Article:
‘I respect everyone who has been taking actions over the past few months to protect their family, friends, coworkers, and the community. But protecting our health does not just end with COVID-19,’ he wrote.
‘There are serious negative effects of an economic shutdown and lack of social interaction on a person’s mental well being. Depression, suicide, child abuse, domestic abuse, substance abuse, etc. These sometimes permanent consequences have been researched and documented for decades.’
Castleman appealed to his patrons to ‘consider our concerns for mental sanity and financial freedom during this unprecedented crisis.’
‘Just because our solution is different than yours doesn’t make it wrong, and it certainly should not make us criminals. I love and care for Mendocino, which is why I will not close my doors to those in this town asking me to keep them open,’ he said.
In the post, he said he ‘will not cover my business in plexiglass and plastic tarps’ and ‘will never be forced to hide my smile.’
Then last June, Mendocino County officials fined him $10,000 for his defiance of a countywide health orders, The Press Democrat reported.
‘In general, the stance I have on all this is it’s about personal responsibility and personal choice. It’s not about me being a police officer,’ Castleman told the outlet.
The outlet noted at the time that Castleman had posted signs in front of his business that read: ‘Our freedom doesn’t end where your fear begins.’
The Press Democrat reported that Castleman then faced a second $10,000 citation for violating the county’s health order.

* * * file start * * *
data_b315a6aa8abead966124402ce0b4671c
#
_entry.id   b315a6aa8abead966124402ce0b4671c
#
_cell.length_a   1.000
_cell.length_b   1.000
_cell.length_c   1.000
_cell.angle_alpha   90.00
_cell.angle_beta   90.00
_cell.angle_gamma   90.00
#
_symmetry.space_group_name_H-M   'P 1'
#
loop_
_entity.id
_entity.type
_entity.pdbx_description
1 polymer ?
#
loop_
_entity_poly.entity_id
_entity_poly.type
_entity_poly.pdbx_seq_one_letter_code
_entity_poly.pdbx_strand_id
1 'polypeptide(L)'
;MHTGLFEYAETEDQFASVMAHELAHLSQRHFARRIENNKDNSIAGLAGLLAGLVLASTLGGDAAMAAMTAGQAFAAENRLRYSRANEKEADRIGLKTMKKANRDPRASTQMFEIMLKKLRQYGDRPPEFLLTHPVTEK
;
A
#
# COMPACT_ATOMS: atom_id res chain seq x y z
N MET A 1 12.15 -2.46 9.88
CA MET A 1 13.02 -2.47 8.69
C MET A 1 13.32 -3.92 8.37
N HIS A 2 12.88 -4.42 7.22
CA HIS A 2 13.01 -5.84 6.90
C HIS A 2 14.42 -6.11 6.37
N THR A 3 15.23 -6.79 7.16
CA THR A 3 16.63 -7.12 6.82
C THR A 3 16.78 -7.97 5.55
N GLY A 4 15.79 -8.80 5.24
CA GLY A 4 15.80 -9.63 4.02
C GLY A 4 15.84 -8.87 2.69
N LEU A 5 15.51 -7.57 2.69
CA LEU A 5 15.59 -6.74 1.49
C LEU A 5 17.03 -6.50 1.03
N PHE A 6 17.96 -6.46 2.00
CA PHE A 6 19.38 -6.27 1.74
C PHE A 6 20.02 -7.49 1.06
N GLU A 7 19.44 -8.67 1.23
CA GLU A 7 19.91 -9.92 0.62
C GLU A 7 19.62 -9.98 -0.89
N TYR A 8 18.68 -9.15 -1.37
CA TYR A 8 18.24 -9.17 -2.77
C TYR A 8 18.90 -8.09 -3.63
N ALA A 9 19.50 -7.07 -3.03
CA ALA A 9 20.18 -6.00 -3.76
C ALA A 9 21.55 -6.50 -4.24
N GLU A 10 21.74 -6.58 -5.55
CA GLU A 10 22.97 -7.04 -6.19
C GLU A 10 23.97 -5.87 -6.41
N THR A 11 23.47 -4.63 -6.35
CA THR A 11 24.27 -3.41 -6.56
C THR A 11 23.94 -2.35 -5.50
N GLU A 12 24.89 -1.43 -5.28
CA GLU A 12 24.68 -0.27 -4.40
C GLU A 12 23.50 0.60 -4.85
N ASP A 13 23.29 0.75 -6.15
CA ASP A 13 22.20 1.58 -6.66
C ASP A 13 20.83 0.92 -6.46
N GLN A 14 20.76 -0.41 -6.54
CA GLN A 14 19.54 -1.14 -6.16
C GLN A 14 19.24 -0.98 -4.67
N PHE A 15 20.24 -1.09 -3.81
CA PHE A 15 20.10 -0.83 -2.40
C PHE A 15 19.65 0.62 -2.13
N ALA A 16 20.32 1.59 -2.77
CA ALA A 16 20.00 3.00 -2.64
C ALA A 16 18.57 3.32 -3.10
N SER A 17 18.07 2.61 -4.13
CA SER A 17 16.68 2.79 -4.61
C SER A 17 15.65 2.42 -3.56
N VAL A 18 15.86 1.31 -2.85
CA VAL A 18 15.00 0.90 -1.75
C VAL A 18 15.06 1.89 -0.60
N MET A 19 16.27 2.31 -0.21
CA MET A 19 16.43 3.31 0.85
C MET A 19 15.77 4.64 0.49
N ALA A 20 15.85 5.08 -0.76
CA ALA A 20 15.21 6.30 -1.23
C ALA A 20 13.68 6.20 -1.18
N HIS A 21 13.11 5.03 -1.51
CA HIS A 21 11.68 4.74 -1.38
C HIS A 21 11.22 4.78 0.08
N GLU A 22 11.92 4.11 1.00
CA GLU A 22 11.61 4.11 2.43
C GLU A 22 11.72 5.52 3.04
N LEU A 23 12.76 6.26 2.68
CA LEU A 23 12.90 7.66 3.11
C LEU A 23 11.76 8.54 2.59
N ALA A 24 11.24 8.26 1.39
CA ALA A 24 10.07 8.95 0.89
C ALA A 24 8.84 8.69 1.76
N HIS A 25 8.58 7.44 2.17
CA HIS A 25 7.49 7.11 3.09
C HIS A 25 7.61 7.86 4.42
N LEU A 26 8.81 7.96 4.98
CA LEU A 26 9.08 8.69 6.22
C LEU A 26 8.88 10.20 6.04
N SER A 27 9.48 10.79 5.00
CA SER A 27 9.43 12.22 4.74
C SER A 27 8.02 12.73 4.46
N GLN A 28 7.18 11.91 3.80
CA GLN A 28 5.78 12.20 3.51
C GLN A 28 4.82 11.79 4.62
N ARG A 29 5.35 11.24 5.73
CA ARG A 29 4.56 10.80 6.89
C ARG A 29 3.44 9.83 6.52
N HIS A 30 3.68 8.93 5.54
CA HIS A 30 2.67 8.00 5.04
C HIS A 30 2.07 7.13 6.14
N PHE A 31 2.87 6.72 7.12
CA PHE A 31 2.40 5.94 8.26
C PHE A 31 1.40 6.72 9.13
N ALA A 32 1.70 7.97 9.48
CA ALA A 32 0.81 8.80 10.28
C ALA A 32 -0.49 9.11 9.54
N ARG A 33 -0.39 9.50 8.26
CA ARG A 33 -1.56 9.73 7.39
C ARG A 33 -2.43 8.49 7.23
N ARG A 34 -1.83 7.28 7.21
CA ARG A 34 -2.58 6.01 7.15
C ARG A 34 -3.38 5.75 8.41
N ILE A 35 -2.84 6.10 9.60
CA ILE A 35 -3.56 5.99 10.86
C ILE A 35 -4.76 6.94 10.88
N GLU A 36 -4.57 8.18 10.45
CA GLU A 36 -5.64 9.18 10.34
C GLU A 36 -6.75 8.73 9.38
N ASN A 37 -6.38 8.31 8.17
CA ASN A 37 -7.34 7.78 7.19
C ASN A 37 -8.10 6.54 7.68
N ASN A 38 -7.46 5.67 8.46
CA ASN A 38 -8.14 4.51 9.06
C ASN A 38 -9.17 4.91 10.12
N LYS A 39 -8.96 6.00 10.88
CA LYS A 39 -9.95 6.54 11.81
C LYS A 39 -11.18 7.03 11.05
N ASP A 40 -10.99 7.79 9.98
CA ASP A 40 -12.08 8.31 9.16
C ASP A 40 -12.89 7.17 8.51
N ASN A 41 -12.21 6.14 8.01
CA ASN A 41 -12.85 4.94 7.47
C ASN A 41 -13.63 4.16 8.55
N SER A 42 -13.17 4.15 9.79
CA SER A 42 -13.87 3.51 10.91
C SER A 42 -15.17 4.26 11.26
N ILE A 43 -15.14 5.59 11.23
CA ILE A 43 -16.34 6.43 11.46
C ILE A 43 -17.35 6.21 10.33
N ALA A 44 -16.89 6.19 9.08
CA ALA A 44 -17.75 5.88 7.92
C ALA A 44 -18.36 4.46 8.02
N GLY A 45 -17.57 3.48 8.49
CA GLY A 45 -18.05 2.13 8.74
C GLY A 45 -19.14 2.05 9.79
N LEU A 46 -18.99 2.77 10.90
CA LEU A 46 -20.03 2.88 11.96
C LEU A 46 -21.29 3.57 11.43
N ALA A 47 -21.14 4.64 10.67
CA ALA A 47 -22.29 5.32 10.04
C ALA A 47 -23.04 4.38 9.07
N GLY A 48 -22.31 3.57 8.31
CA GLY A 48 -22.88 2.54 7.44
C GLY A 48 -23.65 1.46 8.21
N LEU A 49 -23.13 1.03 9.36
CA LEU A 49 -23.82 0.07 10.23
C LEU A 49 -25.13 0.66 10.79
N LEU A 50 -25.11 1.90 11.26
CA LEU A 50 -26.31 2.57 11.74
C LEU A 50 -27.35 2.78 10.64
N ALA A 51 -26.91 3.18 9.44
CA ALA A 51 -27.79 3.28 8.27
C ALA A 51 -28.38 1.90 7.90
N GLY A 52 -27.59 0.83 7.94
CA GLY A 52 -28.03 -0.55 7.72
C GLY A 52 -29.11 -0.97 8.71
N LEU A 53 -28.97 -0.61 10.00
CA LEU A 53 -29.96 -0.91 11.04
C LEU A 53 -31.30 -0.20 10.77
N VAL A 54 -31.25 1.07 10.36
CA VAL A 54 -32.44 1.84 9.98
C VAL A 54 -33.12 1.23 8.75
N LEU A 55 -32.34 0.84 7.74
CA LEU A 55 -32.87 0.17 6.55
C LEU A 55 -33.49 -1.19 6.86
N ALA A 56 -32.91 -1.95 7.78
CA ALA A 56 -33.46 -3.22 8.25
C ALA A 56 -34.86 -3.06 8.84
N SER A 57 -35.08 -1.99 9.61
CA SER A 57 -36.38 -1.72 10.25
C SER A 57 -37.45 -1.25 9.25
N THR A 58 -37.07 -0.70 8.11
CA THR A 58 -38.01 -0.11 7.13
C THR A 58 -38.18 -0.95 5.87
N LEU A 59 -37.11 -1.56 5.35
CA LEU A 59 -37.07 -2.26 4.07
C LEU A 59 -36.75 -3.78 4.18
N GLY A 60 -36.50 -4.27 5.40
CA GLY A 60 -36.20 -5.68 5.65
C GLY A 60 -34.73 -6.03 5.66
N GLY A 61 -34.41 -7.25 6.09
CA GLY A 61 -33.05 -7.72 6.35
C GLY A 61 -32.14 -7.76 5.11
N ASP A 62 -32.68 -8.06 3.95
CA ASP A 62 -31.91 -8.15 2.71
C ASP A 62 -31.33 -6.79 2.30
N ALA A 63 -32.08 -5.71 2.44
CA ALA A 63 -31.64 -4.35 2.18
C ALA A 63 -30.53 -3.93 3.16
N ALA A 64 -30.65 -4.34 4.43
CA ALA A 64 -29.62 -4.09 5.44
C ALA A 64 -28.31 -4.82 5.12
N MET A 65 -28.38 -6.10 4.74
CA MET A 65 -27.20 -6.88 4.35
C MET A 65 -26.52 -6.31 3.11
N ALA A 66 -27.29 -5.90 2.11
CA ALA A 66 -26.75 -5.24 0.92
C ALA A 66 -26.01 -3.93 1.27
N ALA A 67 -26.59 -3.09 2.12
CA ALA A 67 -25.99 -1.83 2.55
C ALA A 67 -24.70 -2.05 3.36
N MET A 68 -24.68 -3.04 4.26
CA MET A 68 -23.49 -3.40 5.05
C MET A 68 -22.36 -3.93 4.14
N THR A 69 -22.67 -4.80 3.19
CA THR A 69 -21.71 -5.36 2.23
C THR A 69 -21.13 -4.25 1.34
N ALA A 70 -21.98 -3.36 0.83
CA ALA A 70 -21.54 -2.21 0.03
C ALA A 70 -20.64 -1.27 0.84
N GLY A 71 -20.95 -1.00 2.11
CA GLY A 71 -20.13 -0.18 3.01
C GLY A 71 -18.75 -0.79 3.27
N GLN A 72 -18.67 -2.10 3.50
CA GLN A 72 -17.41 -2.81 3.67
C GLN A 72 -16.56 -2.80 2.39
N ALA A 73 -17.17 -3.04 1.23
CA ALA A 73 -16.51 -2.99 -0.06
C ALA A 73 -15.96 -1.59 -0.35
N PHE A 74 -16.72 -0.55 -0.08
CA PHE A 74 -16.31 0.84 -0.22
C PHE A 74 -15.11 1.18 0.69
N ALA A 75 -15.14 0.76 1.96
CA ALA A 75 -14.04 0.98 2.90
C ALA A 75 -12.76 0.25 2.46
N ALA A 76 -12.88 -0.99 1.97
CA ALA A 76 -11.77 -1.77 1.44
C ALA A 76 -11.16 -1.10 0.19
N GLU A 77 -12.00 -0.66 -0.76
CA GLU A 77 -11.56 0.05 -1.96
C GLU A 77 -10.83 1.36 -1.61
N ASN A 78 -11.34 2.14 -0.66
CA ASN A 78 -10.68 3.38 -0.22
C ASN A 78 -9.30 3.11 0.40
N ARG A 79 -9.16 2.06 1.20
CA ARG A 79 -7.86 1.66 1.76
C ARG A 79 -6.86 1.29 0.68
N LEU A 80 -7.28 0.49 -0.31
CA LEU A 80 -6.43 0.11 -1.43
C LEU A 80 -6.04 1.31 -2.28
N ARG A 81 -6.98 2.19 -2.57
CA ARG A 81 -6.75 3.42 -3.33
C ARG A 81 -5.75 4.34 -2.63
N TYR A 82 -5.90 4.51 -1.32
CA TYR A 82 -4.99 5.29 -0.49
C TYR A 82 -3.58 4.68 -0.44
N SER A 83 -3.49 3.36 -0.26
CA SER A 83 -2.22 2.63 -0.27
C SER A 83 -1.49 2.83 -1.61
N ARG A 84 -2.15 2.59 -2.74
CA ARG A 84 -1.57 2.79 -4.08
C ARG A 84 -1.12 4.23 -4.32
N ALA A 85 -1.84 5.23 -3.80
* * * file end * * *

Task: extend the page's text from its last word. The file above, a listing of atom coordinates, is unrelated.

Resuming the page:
Castleman decided to board up his Fiddleheads Cafe instead of forcing his seven employees to wear masks or otherwise comply with his county’s health order, the outlet reported.
A code enforcement officer with the county had ordered him to stop operating his business unless he agreed to comply with coronavirus restrictions.
Castleman put wooden boards over his windows spray-painted the words: ‘Closed by order of Mendocino County,’ the outlet reported. It was not immediately clear when he decided to reopen his Fiddleheads Cafe.
County officials at the time contested Castleman’s claim and told the outlet they did not order the restaurant to close.
‘We’ve done everything we can to work with the employer. What I heard from him is he’s not willing to agree to the state’s requirements,’ Supervisor Ted Williams said.
Fiddleheads Cafe made headlines again in mid-March when SF Gate reported that Castleman had posted a sign that read: ‘Throw your mask(s) in our trash bin and receive 50% off your order.’
The sign went viral after it was posted on TikTok and received at least 39,000 likes and almost 1,700 comments, the outlet reported.
Castleman told the outlet at the time that customers were split on his stances, but he received a slew of fake negative reviews online from people who had not even visited Fiddleheads.
‘It’s very alarming how people have gotten all up in arms about this sign — the sign isn’t breaking any law or any ordinances,’ Castleman told SF Gate.
He added: ‘My point is, if you don’t like me, that’s fine. I respect that opinion of yours, and you can go anywhere else in this county right now to eat and pretend that you’re in a safe environment.’